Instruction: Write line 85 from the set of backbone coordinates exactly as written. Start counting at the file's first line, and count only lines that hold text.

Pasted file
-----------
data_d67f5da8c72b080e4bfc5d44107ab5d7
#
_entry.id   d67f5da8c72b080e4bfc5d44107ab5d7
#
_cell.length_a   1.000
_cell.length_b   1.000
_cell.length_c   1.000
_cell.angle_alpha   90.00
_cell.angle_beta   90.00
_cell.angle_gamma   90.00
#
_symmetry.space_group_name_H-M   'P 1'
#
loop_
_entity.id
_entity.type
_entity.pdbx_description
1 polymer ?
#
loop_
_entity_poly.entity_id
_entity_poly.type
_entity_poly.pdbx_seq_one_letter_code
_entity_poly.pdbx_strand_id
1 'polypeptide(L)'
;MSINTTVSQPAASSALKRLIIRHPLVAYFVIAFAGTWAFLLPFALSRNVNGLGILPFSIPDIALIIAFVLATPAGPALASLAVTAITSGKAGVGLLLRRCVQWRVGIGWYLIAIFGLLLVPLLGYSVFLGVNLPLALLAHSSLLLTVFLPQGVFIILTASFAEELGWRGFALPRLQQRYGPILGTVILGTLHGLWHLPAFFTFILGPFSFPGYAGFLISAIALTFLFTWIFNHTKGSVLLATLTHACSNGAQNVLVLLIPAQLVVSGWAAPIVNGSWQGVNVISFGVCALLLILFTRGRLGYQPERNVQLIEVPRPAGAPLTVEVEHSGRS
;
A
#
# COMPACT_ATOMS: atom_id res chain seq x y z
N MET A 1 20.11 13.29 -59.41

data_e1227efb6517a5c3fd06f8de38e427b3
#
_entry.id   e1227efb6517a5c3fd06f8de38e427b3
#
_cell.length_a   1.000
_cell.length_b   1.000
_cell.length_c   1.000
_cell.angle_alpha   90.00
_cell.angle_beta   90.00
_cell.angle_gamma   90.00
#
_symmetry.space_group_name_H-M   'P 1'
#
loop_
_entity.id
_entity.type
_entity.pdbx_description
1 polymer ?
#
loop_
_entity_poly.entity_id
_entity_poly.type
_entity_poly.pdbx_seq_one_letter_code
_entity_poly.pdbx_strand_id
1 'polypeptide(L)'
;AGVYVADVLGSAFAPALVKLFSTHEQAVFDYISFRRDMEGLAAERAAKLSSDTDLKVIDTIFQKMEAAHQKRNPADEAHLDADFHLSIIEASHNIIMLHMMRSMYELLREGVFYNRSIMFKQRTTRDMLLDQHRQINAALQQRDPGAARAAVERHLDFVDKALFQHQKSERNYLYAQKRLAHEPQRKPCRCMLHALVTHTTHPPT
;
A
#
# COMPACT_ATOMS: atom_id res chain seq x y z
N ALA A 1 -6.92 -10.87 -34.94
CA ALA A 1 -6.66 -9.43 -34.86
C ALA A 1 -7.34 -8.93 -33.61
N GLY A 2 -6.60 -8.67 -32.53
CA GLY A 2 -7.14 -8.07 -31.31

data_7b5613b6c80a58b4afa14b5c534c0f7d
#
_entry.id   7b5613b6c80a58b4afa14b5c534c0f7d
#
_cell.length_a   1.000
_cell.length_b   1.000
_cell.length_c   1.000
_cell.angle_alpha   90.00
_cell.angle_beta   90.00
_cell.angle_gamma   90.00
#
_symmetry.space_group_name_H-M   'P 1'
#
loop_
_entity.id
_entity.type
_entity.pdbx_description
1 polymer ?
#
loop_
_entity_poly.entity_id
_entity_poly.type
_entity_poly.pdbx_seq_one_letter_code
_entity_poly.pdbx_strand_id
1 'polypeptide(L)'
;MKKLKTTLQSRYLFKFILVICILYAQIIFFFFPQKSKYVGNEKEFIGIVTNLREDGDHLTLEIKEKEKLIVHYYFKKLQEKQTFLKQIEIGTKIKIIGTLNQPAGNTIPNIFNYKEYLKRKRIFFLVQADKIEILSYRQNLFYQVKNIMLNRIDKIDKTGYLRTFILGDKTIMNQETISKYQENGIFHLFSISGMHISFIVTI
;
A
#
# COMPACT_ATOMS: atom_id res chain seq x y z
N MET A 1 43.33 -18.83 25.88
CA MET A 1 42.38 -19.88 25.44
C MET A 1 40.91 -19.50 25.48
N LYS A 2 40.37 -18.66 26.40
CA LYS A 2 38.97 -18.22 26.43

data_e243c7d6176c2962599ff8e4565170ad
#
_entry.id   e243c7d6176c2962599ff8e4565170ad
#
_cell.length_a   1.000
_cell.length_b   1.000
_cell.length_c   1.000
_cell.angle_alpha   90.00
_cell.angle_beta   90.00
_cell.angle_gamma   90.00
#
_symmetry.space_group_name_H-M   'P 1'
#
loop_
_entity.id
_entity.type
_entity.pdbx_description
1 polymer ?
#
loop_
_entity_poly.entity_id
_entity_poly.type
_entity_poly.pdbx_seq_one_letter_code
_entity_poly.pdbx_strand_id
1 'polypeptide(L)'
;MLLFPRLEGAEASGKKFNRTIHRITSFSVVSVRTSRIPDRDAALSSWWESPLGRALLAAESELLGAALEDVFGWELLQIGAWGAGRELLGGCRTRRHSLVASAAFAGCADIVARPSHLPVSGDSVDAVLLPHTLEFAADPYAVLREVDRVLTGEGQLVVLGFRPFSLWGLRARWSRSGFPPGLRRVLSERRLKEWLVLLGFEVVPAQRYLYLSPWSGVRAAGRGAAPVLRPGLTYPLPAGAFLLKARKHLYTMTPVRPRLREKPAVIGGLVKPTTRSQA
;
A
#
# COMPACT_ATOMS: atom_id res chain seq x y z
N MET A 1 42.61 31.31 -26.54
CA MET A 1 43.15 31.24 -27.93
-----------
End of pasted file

#